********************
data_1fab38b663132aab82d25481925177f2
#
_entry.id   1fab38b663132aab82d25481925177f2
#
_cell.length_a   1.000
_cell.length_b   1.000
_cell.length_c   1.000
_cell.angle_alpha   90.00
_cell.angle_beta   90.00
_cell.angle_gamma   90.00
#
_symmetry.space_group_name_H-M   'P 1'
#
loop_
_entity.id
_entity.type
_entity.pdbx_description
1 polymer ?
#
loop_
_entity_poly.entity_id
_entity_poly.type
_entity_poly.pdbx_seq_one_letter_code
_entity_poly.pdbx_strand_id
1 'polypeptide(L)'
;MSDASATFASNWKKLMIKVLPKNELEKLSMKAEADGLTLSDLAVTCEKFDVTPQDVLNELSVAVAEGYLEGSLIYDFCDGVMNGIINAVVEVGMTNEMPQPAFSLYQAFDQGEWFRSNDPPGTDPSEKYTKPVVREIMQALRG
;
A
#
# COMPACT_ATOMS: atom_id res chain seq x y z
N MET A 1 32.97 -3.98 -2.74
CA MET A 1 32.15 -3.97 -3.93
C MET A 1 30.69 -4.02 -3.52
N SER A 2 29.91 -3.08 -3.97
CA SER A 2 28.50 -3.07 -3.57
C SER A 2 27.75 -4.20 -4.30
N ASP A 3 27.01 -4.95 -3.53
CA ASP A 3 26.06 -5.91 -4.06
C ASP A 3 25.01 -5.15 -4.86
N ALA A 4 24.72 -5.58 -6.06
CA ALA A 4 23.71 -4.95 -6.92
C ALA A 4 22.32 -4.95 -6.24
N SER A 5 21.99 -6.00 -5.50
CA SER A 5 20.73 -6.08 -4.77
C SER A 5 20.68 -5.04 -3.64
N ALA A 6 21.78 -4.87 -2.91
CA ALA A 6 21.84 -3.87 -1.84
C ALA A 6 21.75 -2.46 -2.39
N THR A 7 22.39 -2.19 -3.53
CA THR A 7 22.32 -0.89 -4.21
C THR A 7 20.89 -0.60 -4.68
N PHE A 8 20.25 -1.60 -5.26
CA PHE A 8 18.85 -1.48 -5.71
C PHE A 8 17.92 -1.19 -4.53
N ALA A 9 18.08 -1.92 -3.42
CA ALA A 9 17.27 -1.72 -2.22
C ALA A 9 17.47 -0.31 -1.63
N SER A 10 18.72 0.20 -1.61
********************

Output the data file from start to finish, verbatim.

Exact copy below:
data_1fab38b663132aab82d25481925177f2
#
_entry.id   1fab38b663132aab82d25481925177f2
#
_cell.length_a   1.000
_cell.length_b   1.000
_cell.length_c   1.000
_cell.angle_alpha   90.00
_cell.angle_beta   90.00
_cell.angle_gamma   90.00
#
_symmetry.space_group_name_H-M   'P 1'
#
loop_
_entity.id
_entity.type
_entity.pdbx_description
1 polymer ?
#
loop_
_entity_poly.entity_id
_entity_poly.type
_entity_poly.pdbx_seq_one_letter_code
_entity_poly.pdbx_strand_id
1 'polypeptide(L)'
;MSDASATFASNWKKLMIKVLPKNELEKLSMKAEADGLTLSDLAVTCEKFDVTPQDVLNELSVAVAEGYLEGSLIYDFCDGVMNGIINAVVEVGMTNEMPQPAFSLYQAFDQGEWFRSNDPPGTDPSEKYTKPVVREIMQALRG
;
A
#
# COMPACT_ATOMS: atom_id res chain seq x y z
N MET A 1 32.97 -3.98 -2.74
CA MET A 1 32.15 -3.97 -3.93
C MET A 1 30.69 -4.02 -3.52
N SER A 2 29.91 -3.08 -3.97
CA SER A 2 28.50 -3.07 -3.57
C SER A 2 27.75 -4.20 -4.30
N ASP A 3 27.01 -4.95 -3.53
CA ASP A 3 26.06 -5.91 -4.06
C ASP A 3 25.01 -5.15 -4.86
N ALA A 4 24.72 -5.58 -6.06
CA ALA A 4 23.71 -4.95 -6.92
C ALA A 4 22.32 -4.95 -6.24
N SER A 5 21.99 -6.00 -5.50
CA SER A 5 20.73 -6.08 -4.77
C SER A 5 20.68 -5.04 -3.64
N ALA A 6 21.78 -4.87 -2.91
CA ALA A 6 21.84 -3.87 -1.84
C ALA A 6 21.75 -2.46 -2.39
N THR A 7 22.39 -2.19 -3.53
CA THR A 7 22.32 -0.89 -4.21
C THR A 7 20.89 -0.60 -4.68
N PHE A 8 20.25 -1.60 -5.26
CA PHE A 8 18.85 -1.48 -5.71
C PHE A 8 17.92 -1.19 -4.53
N ALA A 9 18.08 -1.92 -3.42
CA ALA A 9 17.27 -1.72 -2.22
C ALA A 9 17.47 -0.31 -1.63
N SER A 10 18.72 0.20 -1.61